Ten hours

I recently stumbled across this video: ┬áten hours of Darth Vader’s wheezing.

[youtube]http://www.youtube.com/watch?v=Bc1Zc4qsTQk[/youtube]

Hypnotic! Weird! Fabulous! But then things got even more hypnotic, weird and fabulous when I discovered that the “ten-hour video” is a bona fide Interwebs phenomenon. People are looping together short clips to make ten hours’ worth of all kinds of ridiculous things, including:

A cat playing a keyboard:

[youtube]http://www.youtube.com/watch?v=sXCzwpeBJGs&feature=player_embedded [/youtube]

A cloying, frightening Russian singer:

[youtube]http://www.youtube.com/watch?v=gkfVdrtLcRs[/youtube]

Justin Bieber getting shot on CSI over and over and over and over…:

[youtube]http://www.youtube.com/watch?v=SmgT-rwn5W4&feature=relmfu[/youtube]

“Epic sax guy”:

[youtube]http://www.youtube.com/watch?v=KHy7DGLTt8g&feature=relmfu[/youtube]

Ten hours of Tetris:

[youtube]http://www.youtube.com/watch?v=kMAIqZatptY[/youtube]

What’s your favorite? And what would you like to see ten hours of, as background to your next party?

 

 

 

8 responses to “Ten hours”

  1. FPS says:

    I am a big fan of Keyboard Cat.

  2. Tim says:

    Yes, but could you take 10 hours of keyboard cat? That’s approximately 1800 run-throughs.

    This touches on, but does not really compare to, Christian Marclay’s The Clock: a time-based work of art that a single human being could not possibly consume in one continuous sitting. Even in “just” 10 hours, one would have physical needs that would intercede. It’s different from a super-long narrative movie that is broken up into parts, as with Shoah. What is it with this kind of impossible challenge? I find it somewhat appealing but can’t say exactly why.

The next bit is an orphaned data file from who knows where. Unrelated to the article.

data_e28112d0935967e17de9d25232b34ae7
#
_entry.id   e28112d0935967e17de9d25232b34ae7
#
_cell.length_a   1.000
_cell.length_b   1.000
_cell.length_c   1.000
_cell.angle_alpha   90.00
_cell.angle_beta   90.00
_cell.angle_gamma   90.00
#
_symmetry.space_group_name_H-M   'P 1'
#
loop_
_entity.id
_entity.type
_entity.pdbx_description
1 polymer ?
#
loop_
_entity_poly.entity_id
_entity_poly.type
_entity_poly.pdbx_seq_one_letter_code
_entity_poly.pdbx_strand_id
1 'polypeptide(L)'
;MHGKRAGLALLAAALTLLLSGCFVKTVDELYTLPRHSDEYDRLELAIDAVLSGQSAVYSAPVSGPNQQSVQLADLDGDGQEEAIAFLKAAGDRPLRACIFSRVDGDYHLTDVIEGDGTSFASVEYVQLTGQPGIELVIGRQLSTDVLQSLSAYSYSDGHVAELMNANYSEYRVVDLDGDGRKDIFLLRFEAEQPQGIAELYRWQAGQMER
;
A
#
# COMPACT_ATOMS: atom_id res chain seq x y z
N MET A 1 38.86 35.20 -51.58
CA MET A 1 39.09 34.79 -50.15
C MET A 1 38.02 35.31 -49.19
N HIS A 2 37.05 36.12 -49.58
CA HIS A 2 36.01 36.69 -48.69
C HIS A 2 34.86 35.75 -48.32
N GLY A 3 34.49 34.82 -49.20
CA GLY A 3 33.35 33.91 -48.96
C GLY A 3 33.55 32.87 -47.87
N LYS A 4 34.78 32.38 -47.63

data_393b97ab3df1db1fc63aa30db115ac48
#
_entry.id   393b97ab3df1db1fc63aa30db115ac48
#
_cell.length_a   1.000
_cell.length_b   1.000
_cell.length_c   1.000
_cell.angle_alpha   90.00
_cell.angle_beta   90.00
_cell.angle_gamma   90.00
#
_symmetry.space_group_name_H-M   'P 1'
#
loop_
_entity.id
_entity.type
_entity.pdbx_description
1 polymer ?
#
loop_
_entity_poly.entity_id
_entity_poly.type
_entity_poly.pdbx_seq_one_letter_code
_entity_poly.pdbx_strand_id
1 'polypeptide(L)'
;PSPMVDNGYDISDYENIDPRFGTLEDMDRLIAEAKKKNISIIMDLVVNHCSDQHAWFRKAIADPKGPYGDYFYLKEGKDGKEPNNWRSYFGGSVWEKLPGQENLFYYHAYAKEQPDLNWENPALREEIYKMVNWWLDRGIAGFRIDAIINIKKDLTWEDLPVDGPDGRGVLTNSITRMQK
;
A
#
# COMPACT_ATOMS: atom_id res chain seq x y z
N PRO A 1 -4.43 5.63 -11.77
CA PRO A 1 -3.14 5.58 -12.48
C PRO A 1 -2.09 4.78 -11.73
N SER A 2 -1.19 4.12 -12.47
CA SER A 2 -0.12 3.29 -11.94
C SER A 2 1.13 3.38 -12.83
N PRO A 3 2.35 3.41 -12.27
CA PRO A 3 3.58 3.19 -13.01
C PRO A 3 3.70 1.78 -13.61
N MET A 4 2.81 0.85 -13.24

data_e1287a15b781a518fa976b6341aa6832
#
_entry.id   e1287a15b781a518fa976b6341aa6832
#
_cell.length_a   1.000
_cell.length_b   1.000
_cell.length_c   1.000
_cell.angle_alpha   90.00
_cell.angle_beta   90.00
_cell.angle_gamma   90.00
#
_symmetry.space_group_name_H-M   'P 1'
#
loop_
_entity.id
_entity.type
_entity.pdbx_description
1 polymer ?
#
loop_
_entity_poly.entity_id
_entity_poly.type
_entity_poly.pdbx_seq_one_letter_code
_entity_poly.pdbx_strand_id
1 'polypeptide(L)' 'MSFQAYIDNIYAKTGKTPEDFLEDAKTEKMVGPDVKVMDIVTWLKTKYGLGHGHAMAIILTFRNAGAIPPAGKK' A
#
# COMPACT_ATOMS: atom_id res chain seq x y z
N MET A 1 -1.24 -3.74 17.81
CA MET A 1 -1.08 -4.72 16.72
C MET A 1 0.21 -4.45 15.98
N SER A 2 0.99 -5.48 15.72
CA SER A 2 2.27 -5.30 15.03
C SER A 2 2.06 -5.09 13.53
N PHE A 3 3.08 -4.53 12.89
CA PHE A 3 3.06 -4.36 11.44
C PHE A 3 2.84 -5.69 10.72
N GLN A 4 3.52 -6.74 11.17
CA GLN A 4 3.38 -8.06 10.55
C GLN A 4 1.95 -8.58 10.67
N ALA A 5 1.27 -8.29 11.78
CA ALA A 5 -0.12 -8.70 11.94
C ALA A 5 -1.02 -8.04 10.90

3. FPS says:

    Dave and I went to a little bit of a performance of Morton Feldman’s second string quartet, a “durational” work that lasts six hours. The difference there is it’s performed live–hard to imagine being one of the players.

    And of course there’s this.

  4. J-Man says:

    There is an odd sort of other-worldly, surreal feeling that I get when I watch video art installations, which I attribute to the repetition and the lack of narrative of the pieces. I get that similar feeling with the Darth Vader and the cloying Russian guy videos, but not the others, I think because they also have an element of humor that breaks up the monotony a little bit. The Clock was different than any of these in that it did have an underlying surrealness, but the narrative was so compelling, in part, because it unfolded in surprising ways. These 10-hour videos make me crazy because their monotony is like, well, a ticking clock.

  5. Dave says:

    Then there’s Douglas Gordon’s stuff. Lisa, you came to that 24 Psycho thing at the Hirsch, right? I really loved several pieces in that show.

    I am also on record in favor of the very stretched out versions of Rebecca Black songs.

  6. LP says:

    5: I did not join for that, though I can’t imagine why. 24 hours of super-slow Psycho? Good times!

    I like the notion of slowing down the film to make it stretch, rather than repeating clips or stringing enough clips together for 24 hours. What did it feel like to watch? Did you find yourself breeeeaathing more sloooooowly?

  7. FPS says:

    The Russian singer, btw, is a meme unto himself: “Tro lo lo guy.” The internet tells me his song is “the Russian Rickroll.”

  8. PB says:

    I saw a German opera once that SEEMED 10 hours long. But then I am kind of a Philistine when it comes to opera. Now a 10 hour version of “Saturday night”? That would be something.